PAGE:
Doctor of Philosophy (PhD)
Classical and Near Eastern Archaeology
The importance of the symbolism of the bull in Late Bronze Age Crete is well known. It has been the subject of many valuable studies for more than a hundred years. Only a handful of these studies have treated the search for the meaning of the bull as congruent with the wider issue of the interpretation of Minoan religion in general, and almost all of them date in the first half of the twentieth century. The result is a paradoxical situation, namely, a plethora of works on the topic rarely appear to contribute fresh insights. This is also due to the fact that in archaeological studies, religion is usually either considered impossible to study and is avoided or is treated as a subject that is well known and easily explicable. At the same time, the intense presence of bull representations in the material culture of Crete continues to raise questions that have been only partially answered by the existent interpretative frameworks.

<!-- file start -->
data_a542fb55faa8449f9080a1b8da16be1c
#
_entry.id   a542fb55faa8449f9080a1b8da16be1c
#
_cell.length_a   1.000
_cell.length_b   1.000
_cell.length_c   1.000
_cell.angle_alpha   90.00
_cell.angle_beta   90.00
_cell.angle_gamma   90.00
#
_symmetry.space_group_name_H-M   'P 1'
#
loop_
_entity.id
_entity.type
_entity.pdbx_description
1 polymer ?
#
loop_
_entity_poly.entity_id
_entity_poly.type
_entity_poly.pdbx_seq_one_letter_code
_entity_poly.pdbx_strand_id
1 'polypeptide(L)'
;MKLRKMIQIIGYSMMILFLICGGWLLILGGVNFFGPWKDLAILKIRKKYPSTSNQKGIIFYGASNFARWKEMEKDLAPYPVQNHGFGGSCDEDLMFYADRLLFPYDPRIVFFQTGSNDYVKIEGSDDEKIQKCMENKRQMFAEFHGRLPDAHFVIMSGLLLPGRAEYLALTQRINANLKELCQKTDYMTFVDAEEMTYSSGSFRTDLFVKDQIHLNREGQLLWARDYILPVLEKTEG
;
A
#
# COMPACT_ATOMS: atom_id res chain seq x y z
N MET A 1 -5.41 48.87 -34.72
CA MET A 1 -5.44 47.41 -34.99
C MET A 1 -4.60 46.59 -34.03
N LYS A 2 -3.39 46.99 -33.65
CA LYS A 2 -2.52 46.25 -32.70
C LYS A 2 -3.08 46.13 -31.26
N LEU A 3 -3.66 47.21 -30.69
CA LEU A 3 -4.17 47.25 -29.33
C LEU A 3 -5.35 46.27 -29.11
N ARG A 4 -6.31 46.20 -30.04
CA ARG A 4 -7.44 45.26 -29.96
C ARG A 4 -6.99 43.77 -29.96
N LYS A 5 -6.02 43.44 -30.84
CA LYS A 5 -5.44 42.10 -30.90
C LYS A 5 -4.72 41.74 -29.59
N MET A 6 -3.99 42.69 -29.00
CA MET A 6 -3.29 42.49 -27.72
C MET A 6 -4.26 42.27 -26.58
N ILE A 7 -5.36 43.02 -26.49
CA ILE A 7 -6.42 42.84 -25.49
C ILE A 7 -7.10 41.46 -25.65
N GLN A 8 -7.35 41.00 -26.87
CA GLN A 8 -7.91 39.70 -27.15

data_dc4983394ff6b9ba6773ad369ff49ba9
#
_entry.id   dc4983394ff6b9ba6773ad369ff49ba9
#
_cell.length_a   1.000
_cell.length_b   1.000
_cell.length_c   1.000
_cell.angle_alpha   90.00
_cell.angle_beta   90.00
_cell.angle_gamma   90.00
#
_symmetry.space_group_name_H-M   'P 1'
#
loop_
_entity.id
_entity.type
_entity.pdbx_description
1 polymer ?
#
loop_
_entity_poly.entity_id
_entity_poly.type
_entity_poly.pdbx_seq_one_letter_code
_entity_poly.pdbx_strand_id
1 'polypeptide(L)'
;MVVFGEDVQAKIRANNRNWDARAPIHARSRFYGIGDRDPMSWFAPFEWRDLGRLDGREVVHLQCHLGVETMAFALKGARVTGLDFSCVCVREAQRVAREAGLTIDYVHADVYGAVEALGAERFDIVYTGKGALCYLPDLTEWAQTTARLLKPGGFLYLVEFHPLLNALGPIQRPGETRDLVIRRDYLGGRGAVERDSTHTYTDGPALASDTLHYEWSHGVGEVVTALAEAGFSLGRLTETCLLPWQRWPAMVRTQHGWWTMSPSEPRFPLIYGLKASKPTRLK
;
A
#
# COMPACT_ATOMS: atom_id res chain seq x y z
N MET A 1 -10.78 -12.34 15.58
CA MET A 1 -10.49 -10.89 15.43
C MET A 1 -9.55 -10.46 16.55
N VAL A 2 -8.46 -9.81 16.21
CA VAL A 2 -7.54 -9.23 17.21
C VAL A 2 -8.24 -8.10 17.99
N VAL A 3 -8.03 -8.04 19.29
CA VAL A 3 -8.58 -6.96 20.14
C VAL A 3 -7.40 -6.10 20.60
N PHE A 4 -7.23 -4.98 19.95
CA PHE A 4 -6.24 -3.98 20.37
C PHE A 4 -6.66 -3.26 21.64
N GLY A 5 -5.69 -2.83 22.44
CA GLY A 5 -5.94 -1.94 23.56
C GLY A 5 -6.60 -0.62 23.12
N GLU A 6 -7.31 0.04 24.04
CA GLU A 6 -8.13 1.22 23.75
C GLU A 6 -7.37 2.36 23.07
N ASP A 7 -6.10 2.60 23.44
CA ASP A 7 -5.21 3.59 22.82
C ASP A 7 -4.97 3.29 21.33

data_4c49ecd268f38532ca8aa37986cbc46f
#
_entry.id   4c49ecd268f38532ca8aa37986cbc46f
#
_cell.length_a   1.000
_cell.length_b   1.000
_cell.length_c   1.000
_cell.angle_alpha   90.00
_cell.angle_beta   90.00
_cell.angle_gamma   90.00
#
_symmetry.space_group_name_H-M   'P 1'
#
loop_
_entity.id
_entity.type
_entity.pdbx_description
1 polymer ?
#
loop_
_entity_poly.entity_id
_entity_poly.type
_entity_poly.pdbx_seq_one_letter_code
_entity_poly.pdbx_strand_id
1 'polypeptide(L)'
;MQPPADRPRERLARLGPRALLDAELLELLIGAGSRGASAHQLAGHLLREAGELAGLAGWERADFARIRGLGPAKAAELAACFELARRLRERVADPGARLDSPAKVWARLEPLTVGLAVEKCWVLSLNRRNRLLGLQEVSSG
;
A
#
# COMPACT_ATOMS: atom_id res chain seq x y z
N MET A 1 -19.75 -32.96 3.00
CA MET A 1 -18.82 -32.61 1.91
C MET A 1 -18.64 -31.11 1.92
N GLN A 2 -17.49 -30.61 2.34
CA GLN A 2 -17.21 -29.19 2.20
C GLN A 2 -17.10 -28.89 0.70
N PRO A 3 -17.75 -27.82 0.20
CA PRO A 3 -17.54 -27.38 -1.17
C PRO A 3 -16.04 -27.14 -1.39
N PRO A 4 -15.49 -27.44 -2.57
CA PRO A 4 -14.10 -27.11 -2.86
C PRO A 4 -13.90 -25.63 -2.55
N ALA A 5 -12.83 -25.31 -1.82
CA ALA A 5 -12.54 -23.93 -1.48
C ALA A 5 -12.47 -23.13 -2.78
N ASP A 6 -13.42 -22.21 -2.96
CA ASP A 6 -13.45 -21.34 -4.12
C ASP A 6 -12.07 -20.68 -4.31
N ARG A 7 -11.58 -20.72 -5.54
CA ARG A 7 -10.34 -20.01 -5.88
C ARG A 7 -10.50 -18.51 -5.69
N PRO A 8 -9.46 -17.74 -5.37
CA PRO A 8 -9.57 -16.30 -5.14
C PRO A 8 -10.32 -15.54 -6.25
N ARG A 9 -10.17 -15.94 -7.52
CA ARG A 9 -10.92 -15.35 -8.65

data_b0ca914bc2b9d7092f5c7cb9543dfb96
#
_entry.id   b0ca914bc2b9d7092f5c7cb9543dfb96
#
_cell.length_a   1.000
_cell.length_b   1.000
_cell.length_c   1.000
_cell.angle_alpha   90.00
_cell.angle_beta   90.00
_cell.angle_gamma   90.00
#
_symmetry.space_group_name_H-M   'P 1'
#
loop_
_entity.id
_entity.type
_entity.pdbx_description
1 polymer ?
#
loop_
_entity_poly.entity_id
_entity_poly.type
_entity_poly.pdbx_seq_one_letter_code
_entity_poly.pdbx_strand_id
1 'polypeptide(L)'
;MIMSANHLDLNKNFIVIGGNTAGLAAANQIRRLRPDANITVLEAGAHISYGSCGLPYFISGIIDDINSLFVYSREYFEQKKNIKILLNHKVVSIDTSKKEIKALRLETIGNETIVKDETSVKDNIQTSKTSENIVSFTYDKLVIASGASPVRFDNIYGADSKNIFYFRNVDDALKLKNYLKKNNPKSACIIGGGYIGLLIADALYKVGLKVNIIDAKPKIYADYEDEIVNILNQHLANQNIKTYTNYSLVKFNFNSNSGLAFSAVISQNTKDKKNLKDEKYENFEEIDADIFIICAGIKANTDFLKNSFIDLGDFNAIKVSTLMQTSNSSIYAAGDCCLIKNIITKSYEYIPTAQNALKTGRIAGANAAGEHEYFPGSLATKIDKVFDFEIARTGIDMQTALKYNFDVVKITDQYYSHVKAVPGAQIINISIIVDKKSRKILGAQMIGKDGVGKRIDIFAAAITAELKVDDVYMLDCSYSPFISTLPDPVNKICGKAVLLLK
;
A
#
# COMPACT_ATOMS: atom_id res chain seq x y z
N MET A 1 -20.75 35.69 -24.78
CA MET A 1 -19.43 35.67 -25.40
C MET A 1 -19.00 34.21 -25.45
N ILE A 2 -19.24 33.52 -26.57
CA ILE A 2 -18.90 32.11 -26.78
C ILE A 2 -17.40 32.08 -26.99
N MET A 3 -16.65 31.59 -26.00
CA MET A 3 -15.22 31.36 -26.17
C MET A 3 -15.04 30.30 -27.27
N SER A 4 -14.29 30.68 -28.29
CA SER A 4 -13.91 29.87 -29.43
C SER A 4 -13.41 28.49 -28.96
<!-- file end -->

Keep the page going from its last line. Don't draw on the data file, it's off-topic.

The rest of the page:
This study is an attempt to propose tentative answers to some of these issues. It submits that the religion of Bronze Age Crete is not easily explicable but is also not impossible to study. It proposes that such an enterprise is possible only when the object of study has been defined. And the real object of study in any archaeological study of religious meaning is first the notion of religion. This work suggests the definition of religion as socio-cultural practice as the most suitable for the explorations of religion in Bronze Age Crete and proposes a methodology for its archaeological study.
A portion of the archaeological information on the bull in Neopalatial Crete is studied within the above theoretical framework. The study of vessels and figurines and wall paintings with bull representations brings together evidence, which is usually treated separately, and attempts to promote a holistic interpretation on the subject without sacrificing the multiplicity of meaning. It reveals aspects of the meaning of the bull previously hitherto gone unnoticed and, by highlighting those, it hopefully promotes further our understanding of the nature of Minoan religion.
Sikla, Evangelia. "Configurations of the Symbolism of the Bull in Early Late Bronze Age Crete: A Case Study in the Interpretation of Minoan Religion." PhD diss., Bryn Mawr College, 2007.